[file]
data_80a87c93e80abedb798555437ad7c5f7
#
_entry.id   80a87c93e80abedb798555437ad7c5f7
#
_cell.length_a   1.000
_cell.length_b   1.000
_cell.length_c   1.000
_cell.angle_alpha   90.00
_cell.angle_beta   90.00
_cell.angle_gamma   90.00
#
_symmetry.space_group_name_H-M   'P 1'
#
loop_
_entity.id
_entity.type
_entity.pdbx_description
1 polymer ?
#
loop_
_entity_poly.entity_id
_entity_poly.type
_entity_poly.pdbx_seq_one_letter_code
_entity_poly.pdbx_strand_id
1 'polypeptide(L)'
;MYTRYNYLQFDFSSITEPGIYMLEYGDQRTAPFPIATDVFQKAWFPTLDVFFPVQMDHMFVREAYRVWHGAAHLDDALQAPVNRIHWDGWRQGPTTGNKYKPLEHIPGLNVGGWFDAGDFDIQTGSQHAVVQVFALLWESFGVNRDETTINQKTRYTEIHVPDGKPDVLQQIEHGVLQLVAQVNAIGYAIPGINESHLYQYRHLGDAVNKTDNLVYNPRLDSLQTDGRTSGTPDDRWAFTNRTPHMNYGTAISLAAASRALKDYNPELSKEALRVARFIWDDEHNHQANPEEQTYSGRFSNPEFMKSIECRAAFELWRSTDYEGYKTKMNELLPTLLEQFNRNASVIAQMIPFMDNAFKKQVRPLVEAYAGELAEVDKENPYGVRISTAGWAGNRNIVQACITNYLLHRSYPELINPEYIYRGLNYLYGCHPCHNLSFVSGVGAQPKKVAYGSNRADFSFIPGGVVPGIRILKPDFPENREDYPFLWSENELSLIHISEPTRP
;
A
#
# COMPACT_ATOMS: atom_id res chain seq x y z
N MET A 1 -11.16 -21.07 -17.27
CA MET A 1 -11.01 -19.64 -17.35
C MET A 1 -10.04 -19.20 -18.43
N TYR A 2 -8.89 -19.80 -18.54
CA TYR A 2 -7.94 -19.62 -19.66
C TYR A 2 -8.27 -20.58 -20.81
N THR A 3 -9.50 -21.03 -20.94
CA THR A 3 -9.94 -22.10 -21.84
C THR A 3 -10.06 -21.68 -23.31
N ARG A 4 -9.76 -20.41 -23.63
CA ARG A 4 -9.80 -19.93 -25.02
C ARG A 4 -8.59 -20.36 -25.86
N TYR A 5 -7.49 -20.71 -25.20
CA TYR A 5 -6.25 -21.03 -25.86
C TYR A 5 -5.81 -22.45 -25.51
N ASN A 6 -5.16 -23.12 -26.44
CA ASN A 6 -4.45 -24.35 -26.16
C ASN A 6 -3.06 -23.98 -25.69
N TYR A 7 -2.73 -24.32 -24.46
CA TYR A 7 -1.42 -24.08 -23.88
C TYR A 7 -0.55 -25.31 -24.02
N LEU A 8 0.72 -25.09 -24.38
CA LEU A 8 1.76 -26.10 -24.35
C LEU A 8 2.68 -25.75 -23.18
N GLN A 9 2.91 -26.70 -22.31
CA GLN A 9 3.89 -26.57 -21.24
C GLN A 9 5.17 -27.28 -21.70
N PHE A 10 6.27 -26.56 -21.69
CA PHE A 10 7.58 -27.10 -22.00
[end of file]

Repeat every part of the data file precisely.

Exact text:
data_80a87c93e80abedb798555437ad7c5f7
#
_entry.id   80a87c93e80abedb798555437ad7c5f7
#
_cell.length_a   1.000
_cell.length_b   1.000
_cell.length_c   1.000
_cell.angle_alpha   90.00
_cell.angle_beta   90.00
_cell.angle_gamma   90.00
#
_symmetry.space_group_name_H-M   'P 1'
#
loop_
_entity.id
_entity.type
_entity.pdbx_description
1 polymer ?
#
loop_
_entity_poly.entity_id
_entity_poly.type
_entity_poly.pdbx_seq_one_letter_code
_entity_poly.pdbx_strand_id
1 'polypeptide(L)'
;MYTRYNYLQFDFSSITEPGIYMLEYGDQRTAPFPIATDVFQKAWFPTLDVFFPVQMDHMFVREAYRVWHGAAHLDDALQAPVNRIHWDGWRQGPTTGNKYKPLEHIPGLNVGGWFDAGDFDIQTGSQHAVVQVFALLWESFGVNRDETTINQKTRYTEIHVPDGKPDVLQQIEHGVLQLVAQVNAIGYAIPGINESHLYQYRHLGDAVNKTDNLVYNPRLDSLQTDGRTSGTPDDRWAFTNRTPHMNYGTAISLAAASRALKDYNPELSKEALRVARFIWDDEHNHQANPEEQTYSGRFSNPEFMKSIECRAAFELWRSTDYEGYKTKMNELLPTLLEQFNRNASVIAQMIPFMDNAFKKQVRPLVEAYAGELAEVDKENPYGVRISTAGWAGNRNIVQACITNYLLHRSYPELINPEYIYRGLNYLYGCHPCHNLSFVSGVGAQPKKVAYGSNRADFSFIPGGVVPGIRILKPDFPENREDYPFLWSENELSLIHISEPTRP
;
A
#
# COMPACT_ATOMS: atom_id res chain seq x y z
N MET A 1 -11.16 -21.07 -17.27
CA MET A 1 -11.01 -19.64 -17.35
C MET A 1 -10.04 -19.20 -18.43
N TYR A 2 -8.89 -19.80 -18.54
CA TYR A 2 -7.94 -19.62 -19.66
C TYR A 2 -8.27 -20.58 -20.81
N THR A 3 -9.50 -21.03 -20.94
CA THR A 3 -9.94 -22.10 -21.84
C THR A 3 -10.06 -21.68 -23.31
N ARG A 4 -9.76 -20.41 -23.63
CA ARG A 4 -9.80 -19.93 -25.02
C ARG A 4 -8.59 -20.36 -25.86
N TYR A 5 -7.49 -20.71 -25.20
CA TYR A 5 -6.25 -21.03 -25.86
C TYR A 5 -5.81 -22.45 -25.51
N ASN A 6 -5.16 -23.12 -26.44
CA ASN A 6 -4.45 -24.35 -26.16
C ASN A 6 -3.06 -23.98 -25.69
N TYR A 7 -2.73 -24.32 -24.46
CA TYR A 7 -1.42 -24.08 -23.88
C TYR A 7 -0.55 -25.31 -24.02
N LEU A 8 0.72 -25.09 -24.38
CA LEU A 8 1.76 -26.10 -24.35
C LEU A 8 2.68 -25.75 -23.18
N GLN A 9 2.91 -26.70 -22.31
CA GLN A 9 3.89 -26.57 -21.24
C GLN A 9 5.17 -27.28 -21.70
N PHE A 10 6.27 -26.56 -21.69
CA PHE A 10 7.58 -27.10 -22.00